Category: Inventions

Rack and Pinion Steering

March 16th, 2010 — 8:06am

A reader writes:

Dear Ray: What exactly is rack and pinion steering?


— Claude Bawls

Dear Claude Bawls: The steering rack, as it’s known in the parlance of the trade, is a long iron bar, flat on one side, with thin serrations, known as “teeth,” which run the entire length of the steering rack. These teeth look like very precise vertical notches.

The pinion — or, more accurately, the pinion shaft — is another long metal rod, also grooved, but without a flat side. The grooves along the pinion shaft are horizontal, not vertical, as in the case of the steering rack. The pinion shaft comes into the rack at an angle of about ninety degrees and is held in place by a collar, so that the two, rack and pinion, come together in a kind of magical union.

The pinion shaft is connected at the hip to the steering column. Thus, when you crank your steering wheel to the right, for example, the pinion shaft turns the opposite direction (clockwise).

“In simple language, the rotary motion of the pinion is changed to transverse motion by the rack. The rack moves to the right, making the wheels go left. Thus, the car turns left” (rocket scientist Harry Dong).

Hope that answers your question, Claude Bawls. Thank you for visiting.

8 comments » | Inventions

Johann Bessler And His Perpetual Motion Machine

March 2nd, 2010 — 9:27am

Johann Bessler was born in Zittau, Germany, in 1680. He died in 1745.

His claim to fame is that, in the 1712, he built a remarkable machine — called the Bessler Wheel — which he said was a machine of self-perpetuated motion; by 1717, “he’d convinced thousands of people, from the ordinary to the most prominent, that he had indeed discovered the secret of a self-sustaining mechanism” (source).

The Bessler Wheel was tested repeatedly and rigorously, and it passed every test laid to it.

For example:

It was made to do heavy work for long periods, and in an official test it ran continuously for 54 days. The internal design of the machine was always closely guarded by its inventor. Plagued by paranoia and a nasty temper and with no patent laws to protect him Bessler destroyed the machines in a fit of anger and took his secret to the grave. The true motive power behind Bessler’s demonstrations, and the energy source which moved the wheel’s internal weights still remain unexplained. Obviously a machine like this violates the law of conservation of energy, which states that energy can never be created or destroyed but it should then be asked how did Bessler fool so many people for so many years? (Ibid)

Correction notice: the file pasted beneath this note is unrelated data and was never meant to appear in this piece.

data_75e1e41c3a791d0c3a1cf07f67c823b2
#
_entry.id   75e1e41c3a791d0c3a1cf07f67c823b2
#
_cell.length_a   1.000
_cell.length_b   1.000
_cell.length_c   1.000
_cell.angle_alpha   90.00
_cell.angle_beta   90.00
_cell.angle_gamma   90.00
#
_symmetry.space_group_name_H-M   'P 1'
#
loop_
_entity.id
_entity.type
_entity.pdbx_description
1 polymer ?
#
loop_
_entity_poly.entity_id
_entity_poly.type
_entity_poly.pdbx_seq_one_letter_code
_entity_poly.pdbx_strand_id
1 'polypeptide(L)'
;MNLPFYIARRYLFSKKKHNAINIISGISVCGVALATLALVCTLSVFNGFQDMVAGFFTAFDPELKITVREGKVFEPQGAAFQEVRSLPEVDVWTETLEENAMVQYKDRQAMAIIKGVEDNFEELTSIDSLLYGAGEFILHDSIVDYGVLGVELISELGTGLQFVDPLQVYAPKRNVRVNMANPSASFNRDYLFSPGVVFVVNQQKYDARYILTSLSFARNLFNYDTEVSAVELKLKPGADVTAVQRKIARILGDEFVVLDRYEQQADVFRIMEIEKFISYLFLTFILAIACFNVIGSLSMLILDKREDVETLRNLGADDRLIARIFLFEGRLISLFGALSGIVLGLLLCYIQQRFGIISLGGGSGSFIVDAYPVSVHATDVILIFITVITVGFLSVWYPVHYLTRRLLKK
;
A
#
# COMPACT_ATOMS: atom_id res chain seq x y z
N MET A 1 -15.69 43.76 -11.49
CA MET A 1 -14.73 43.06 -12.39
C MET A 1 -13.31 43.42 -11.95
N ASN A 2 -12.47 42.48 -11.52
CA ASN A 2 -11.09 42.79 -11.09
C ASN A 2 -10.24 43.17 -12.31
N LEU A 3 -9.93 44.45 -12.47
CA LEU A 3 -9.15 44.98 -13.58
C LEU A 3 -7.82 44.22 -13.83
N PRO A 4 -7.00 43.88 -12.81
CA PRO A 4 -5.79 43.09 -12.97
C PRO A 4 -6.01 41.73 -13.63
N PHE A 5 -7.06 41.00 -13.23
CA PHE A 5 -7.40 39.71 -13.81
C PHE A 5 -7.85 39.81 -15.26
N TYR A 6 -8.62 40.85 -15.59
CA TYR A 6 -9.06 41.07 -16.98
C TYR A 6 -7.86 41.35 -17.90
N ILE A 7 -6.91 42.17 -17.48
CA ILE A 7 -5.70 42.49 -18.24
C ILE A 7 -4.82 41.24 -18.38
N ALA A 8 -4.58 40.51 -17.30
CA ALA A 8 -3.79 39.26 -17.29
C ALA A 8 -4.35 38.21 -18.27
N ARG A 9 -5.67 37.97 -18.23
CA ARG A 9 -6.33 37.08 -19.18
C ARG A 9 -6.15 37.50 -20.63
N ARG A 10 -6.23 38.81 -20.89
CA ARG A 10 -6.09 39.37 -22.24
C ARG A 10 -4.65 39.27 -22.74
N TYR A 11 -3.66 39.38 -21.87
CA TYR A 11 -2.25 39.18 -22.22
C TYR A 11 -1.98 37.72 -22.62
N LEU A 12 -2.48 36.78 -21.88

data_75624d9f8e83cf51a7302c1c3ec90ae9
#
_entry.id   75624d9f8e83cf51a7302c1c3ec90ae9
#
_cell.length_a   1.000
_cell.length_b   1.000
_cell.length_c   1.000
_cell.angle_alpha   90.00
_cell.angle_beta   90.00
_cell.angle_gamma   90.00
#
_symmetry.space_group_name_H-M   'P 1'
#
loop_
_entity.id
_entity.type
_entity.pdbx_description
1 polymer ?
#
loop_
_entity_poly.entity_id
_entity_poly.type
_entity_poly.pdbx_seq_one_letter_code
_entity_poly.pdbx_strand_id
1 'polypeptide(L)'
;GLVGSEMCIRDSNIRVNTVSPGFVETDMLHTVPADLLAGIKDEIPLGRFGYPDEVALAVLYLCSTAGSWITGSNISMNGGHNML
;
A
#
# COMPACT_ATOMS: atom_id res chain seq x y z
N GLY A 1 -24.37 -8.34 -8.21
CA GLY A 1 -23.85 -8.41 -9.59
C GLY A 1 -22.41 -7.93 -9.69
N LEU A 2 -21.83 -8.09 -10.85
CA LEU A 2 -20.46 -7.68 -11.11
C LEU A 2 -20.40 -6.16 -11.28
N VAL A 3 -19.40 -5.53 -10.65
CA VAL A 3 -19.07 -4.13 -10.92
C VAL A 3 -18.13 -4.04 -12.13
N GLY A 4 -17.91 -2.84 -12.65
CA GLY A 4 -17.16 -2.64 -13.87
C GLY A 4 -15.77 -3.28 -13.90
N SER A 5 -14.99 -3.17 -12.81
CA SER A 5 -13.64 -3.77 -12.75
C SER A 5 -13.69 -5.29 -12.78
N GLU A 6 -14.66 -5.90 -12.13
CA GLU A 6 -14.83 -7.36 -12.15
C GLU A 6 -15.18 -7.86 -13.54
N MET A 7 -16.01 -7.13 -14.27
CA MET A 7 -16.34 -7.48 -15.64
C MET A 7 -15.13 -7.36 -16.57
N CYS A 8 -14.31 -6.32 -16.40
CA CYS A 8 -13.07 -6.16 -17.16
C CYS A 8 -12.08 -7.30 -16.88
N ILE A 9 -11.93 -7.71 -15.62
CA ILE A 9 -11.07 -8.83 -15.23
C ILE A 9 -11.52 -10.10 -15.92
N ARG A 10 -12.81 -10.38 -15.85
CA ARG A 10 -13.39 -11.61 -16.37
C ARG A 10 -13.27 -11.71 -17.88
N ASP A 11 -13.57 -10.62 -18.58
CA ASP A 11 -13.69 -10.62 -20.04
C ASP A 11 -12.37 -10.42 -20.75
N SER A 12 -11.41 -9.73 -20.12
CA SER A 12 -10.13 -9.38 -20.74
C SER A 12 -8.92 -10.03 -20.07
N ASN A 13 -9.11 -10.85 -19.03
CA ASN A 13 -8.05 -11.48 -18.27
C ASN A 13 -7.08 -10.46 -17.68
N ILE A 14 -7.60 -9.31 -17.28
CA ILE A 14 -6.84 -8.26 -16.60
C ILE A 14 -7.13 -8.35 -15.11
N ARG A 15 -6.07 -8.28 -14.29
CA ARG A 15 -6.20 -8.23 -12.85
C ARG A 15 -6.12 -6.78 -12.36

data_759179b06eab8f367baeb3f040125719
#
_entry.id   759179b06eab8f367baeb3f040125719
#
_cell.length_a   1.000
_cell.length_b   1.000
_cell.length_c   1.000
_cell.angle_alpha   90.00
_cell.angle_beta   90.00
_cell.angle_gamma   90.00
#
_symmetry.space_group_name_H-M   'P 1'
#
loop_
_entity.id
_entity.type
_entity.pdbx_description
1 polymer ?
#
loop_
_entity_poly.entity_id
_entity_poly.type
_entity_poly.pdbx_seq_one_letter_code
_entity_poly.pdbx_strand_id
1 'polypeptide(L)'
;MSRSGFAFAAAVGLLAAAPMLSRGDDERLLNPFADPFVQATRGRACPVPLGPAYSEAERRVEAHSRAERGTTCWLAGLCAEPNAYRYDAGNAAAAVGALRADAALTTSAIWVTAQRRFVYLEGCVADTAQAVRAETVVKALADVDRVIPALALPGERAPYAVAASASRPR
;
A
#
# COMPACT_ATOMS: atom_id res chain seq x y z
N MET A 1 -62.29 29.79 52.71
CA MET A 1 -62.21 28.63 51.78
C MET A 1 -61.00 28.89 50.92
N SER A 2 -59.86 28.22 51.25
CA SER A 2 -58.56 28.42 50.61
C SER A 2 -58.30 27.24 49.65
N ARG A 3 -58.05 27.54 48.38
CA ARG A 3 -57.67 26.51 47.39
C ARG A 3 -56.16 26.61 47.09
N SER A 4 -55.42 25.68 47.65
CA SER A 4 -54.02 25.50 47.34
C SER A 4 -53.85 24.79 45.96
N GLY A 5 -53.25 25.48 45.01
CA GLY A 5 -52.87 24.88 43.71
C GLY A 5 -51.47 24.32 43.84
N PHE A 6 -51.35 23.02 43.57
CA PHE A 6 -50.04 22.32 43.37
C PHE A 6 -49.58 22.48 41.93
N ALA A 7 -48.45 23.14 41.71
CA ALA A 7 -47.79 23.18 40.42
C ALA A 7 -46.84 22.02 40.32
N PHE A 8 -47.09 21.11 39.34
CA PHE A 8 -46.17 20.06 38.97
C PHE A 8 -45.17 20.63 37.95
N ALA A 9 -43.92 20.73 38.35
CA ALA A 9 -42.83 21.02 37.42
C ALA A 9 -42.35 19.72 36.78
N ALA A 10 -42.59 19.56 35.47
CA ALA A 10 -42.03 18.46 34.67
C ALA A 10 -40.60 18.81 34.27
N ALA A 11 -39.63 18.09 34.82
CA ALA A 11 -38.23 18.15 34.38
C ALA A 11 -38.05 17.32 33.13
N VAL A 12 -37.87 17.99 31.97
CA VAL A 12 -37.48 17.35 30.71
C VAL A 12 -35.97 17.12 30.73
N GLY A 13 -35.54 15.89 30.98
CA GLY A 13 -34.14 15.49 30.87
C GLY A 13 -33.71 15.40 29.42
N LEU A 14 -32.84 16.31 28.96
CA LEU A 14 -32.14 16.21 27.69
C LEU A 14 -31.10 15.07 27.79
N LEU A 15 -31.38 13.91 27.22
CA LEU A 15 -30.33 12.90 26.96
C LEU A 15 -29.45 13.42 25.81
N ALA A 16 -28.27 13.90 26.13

In 1717, Bessler himself said the following:

The internal structure of the machine is of a nature according to the laws of mechanical perpetual motion, so arranged that certain disposed weights, once in rotation, gain force from their own swinging, and must continue this movement as long as their structure does not lose its position and arrangement.

And one final thing to consider about this subject:

If by “Perpetual Motion Machine” we mean a device that taps into a natural motion and does work indefinitely without human or animal assistance, the problem is not only solvable but has already been solved in a variety of ways:

* Cox Clock — a clock that runs forever on barometric pressure.

* Atmos Clock — a clock that runs forever on small changes in temperature.

* Tidal Power Generator — harnessing the innate gravitational power of celestial bodies.

* Geothermal Power Generator — tapping the energy released when gravity condenses matter.

* Nuclear Breeder Reactor — a machine that produces more fuel than it consumes.

Was Bessler’s machine, like these, somehow attached to the very wheelwork of nature? The mathematician Jean Bernoulli wrote:

“…any motion which exists in nature can be used to support a perpetual motion. In these instances such machines cannot be regarded as purely artificial perpetual motion, but rather as a combined perpetual motion because their motion is assisted by nature. I am convinced that Bessler’s Wheel is of this type.”


19 comments » | Inventions, Mysteries

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